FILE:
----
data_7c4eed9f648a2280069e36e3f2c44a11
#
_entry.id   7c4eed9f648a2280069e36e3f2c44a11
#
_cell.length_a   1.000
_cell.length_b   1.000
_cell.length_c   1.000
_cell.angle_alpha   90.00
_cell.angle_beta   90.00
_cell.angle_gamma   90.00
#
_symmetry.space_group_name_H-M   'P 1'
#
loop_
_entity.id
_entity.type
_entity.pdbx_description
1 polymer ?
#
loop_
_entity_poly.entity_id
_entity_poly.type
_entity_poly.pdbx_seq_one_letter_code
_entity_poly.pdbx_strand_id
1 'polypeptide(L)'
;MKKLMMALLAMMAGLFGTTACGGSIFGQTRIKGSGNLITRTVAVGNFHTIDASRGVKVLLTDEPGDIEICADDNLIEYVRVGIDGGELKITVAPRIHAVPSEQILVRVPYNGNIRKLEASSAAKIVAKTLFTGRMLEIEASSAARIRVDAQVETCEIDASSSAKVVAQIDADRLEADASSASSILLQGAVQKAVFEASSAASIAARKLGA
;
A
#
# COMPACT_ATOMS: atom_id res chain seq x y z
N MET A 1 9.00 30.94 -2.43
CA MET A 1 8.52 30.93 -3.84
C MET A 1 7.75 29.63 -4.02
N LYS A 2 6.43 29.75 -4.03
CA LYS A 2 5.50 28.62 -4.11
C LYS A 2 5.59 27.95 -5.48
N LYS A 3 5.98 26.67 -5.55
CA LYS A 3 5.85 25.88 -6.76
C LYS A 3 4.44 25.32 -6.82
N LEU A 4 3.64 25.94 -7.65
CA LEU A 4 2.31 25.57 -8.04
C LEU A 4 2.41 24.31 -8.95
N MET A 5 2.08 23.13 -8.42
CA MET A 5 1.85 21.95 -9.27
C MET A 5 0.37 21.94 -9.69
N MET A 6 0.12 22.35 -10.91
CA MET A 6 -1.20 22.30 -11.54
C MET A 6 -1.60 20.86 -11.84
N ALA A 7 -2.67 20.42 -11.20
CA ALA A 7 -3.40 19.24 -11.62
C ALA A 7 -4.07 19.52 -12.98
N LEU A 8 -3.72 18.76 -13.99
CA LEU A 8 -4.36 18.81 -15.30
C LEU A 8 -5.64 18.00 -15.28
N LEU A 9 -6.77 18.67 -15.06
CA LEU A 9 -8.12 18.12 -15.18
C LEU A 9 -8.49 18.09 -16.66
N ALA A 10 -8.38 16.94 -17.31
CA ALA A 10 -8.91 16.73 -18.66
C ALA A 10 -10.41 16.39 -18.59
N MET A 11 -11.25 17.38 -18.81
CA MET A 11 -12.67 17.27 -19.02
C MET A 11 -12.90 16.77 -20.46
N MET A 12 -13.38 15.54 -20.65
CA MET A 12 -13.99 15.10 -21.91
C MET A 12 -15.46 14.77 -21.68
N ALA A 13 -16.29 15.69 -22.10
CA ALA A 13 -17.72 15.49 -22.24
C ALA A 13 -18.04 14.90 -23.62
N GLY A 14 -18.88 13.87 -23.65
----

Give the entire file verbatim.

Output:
data_7c4eed9f648a2280069e36e3f2c44a11
#
_entry.id   7c4eed9f648a2280069e36e3f2c44a11
#
_cell.length_a   1.000
_cell.length_b   1.000
_cell.length_c   1.000
_cell.angle_alpha   90.00
_cell.angle_beta   90.00
_cell.angle_gamma   90.00
#
_symmetry.space_group_name_H-M   'P 1'
#
loop_
_entity.id
_entity.type
_entity.pdbx_description
1 polymer ?
#
loop_
_entity_poly.entity_id
_entity_poly.type
_entity_poly.pdbx_seq_one_letter_code
_entity_poly.pdbx_strand_id
1 'polypeptide(L)'
;MKKLMMALLAMMAGLFGTTACGGSIFGQTRIKGSGNLITRTVAVGNFHTIDASRGVKVLLTDEPGDIEICADDNLIEYVRVGIDGGELKITVAPRIHAVPSEQILVRVPYNGNIRKLEASSAAKIVAKTLFTGRMLEIEASSAARIRVDAQVETCEIDASSSAKVVAQIDADRLEADASSASSILLQGAVQKAVFEASSAASIAARKLGA
;
A
#
# COMPACT_ATOMS: atom_id res chain seq x y z
N MET A 1 9.00 30.94 -2.43
CA MET A 1 8.52 30.93 -3.84
C MET A 1 7.75 29.63 -4.02
N LYS A 2 6.43 29.75 -4.03
CA LYS A 2 5.50 28.62 -4.11
C LYS A 2 5.59 27.95 -5.48
N LYS A 3 5.98 26.67 -5.55
CA LYS A 3 5.85 25.88 -6.76
C LYS A 3 4.44 25.32 -6.82
N LEU A 4 3.64 25.94 -7.65
CA LEU A 4 2.31 25.57 -8.04
C LEU A 4 2.41 24.31 -8.95
N MET A 5 2.08 23.13 -8.42
CA MET A 5 1.85 21.95 -9.27
C MET A 5 0.37 21.94 -9.69
N MET A 6 0.12 22.35 -10.91
CA MET A 6 -1.20 22.30 -11.54
C MET A 6 -1.60 20.86 -11.84
N ALA A 7 -2.67 20.42 -11.20
CA ALA A 7 -3.40 19.24 -11.62
C ALA A 7 -4.07 19.52 -12.98
N LEU A 8 -3.72 18.76 -13.99
CA LEU A 8 -4.36 18.81 -15.30
C LEU A 8 -5.64 18.00 -15.28
N LEU A 9 -6.77 18.67 -15.06
CA LEU A 9 -8.12 18.12 -15.18
C LEU A 9 -8.49 18.09 -16.66
N ALA A 10 -8.38 16.94 -17.31
CA ALA A 10 -8.91 16.73 -18.66
C ALA A 10 -10.41 16.39 -18.59
N MET A 11 -11.25 17.38 -18.81
CA MET A 11 -12.67 17.27 -19.02
C MET A 11 -12.90 16.77 -20.46
N MET A 12 -13.38 15.54 -20.65
CA MET A 12 -13.99 15.10 -21.91
C MET A 12 -15.46 14.77 -21.68
N ALA A 13 -16.29 15.69 -22.10
CA ALA A 13 -17.72 15.49 -22.24
C ALA A 13 -18.04 14.90 -23.62
N GLY A 14 -18.88 13.87 -23.65